‘Vivarium’ Is Intense and Insane, But Falls A Bit Short

Courtesy of Saban Films
Courtesy of Saban Films

It’s difficult to talk about Lorcan Finnegan’s Vivarium without recognizing what’s going on in the world around it. This is an arthouse-adjacent horror film about a couple being trapped in a house and losing their grip on what reality is, something all-too appropriate for the COVID-19 outbreak. I watched two new streaming titles in the past week that have a lot in common with each other thematically, and I’ll start with the intense, insane and just-short-of-stellar Vivarium.

Gemma (Imogen Poots) and Tom (Jesse Eisenberg) are a young house-hunting couple who is taken by a suspicious realtor to see a house in a seemingly idyllic housing development called Yonder. In Yonder, every house is identical and empty and unsettlingly suburban. After the realtor disappears, the couple can’t seem to find their way out of the housing development until it becomes clear they are trapped here, forced to raise a child under the promise that will ensure their freedom.

Vivarium is essentially a feature-length Twilight Zone episode. By which I mean this would have been a terrific 25-minute long short. It’s full of interesting ideas about gender roles and the American dream, and what all of that means. Gemma and Tom seem like your average millennial couple who aren’t totally sure of what they want their future to hold, or even if that includes each other. And we witness the standard conception of what a young couple ‘should’ want – the house and the family – forced upon them and as a result, Vivarium becomes a profoundly nerve-racking viewing experience.

Vivarium starts out weird and gets weirder, but it never truly commits to the surreal heights it initially aspires to. And while this could prove frustrating for viewers who demand answers that we never quite get about exactly what’s going on in the world of Yonder, there’s so much allegory and subtext that outlines the proceedings that it doesn’t really matter anyway.  There’s a ton of style and an overwhelming sense of dread that makes this film impossible to look away from.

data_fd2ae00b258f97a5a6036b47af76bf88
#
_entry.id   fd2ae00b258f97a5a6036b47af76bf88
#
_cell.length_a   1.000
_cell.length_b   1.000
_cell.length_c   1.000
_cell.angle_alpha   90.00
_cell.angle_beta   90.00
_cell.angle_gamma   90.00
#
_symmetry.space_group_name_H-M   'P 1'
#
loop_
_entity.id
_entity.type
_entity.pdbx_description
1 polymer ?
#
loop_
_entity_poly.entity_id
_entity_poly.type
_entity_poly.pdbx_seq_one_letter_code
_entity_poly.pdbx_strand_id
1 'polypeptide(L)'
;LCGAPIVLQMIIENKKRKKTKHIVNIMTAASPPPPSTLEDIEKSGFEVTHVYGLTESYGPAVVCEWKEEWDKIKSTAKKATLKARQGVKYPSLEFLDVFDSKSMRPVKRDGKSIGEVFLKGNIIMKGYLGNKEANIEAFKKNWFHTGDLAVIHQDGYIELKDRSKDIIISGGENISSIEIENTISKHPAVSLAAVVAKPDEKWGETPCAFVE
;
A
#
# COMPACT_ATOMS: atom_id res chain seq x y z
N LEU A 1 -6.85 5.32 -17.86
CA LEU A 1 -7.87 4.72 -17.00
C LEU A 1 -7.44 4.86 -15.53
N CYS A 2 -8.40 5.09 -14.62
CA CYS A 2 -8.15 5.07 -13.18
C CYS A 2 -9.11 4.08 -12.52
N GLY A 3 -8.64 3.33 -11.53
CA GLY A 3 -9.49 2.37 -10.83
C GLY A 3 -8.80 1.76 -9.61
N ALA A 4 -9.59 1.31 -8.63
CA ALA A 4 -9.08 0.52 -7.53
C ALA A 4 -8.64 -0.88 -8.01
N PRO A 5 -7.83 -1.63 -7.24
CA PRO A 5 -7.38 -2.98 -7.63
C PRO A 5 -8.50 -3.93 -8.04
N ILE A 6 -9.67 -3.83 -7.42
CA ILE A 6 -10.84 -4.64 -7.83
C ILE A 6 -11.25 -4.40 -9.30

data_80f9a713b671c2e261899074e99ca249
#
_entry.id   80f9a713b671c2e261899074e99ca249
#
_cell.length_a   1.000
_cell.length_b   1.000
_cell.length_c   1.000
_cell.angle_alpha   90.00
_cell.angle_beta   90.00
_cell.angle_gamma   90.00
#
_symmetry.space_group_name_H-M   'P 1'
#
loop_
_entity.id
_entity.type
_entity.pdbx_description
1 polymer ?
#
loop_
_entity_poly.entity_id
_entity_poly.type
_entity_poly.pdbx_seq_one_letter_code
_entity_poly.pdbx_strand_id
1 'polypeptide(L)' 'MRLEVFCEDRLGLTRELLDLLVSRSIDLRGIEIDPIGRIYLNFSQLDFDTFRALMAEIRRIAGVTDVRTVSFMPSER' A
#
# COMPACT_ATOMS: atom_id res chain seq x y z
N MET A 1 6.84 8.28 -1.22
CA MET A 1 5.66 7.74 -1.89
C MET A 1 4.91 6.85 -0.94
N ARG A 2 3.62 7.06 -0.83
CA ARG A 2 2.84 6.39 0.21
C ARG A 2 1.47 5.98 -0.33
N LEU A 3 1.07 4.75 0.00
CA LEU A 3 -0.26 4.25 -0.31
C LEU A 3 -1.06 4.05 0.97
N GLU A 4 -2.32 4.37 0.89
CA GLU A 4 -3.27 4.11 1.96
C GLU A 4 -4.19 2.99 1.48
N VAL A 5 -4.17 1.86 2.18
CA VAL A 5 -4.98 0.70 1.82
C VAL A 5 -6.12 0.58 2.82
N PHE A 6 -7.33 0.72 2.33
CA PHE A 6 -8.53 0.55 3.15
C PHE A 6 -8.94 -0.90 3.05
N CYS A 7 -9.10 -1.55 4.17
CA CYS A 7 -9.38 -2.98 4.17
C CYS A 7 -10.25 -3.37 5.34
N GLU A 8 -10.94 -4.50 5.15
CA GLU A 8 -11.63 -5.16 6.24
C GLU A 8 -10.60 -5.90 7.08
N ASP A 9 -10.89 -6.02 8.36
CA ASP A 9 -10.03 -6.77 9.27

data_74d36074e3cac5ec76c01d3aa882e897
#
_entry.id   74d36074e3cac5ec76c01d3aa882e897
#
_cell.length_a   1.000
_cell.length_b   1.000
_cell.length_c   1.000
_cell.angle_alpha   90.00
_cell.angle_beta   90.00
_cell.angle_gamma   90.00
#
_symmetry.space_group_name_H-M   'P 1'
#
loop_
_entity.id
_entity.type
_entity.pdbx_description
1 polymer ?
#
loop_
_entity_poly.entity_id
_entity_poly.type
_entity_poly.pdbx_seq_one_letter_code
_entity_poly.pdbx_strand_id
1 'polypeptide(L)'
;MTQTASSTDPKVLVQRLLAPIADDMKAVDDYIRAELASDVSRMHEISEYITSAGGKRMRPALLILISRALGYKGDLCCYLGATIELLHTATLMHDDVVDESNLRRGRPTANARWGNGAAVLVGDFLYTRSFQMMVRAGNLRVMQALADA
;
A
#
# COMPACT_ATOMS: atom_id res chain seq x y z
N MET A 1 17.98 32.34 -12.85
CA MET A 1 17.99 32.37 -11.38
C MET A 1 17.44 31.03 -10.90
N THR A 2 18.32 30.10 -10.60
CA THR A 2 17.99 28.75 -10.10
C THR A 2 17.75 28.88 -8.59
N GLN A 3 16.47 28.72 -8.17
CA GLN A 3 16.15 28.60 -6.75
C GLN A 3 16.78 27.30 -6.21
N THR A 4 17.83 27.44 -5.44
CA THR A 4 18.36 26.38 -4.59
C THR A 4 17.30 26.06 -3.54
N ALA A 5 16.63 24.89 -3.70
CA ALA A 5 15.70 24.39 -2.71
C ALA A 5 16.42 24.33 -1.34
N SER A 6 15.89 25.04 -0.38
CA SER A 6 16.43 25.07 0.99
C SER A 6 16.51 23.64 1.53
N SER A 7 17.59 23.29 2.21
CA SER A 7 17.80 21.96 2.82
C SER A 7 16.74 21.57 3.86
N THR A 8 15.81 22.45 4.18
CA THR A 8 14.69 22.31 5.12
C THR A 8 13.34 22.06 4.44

Jesse Eisenberg and Imogen Poots reunite after co-starring in the recent The Art of Self-Defense. They have solid enough chemistry as a seemingly optimistic young couple that find themselves questioning their own relationship and what they mean to each other, as they find themselves trapped in this nightmarish suburban hellscape from which there is no escape. The film toys with the idea of this relationship crumbling from under itself and turning the two against each other, which would have been an interesting direction to go if Garret Shanley’s script decided to explore that concept fully, and not run away from the idea at the last moment.

In the end, we have the beginnings of some great ideas in Vivarium, but we don’t exactly get to see them explored in the way they deserve. It’s still totally worth seeing, especially now where nobody is certain what the future holds as we settle into our global new normal of the days running together and never leaving your house. Vivarium will fill you with dread and make you profoundly uncomfortable. You just may leave it wanting a bit more.

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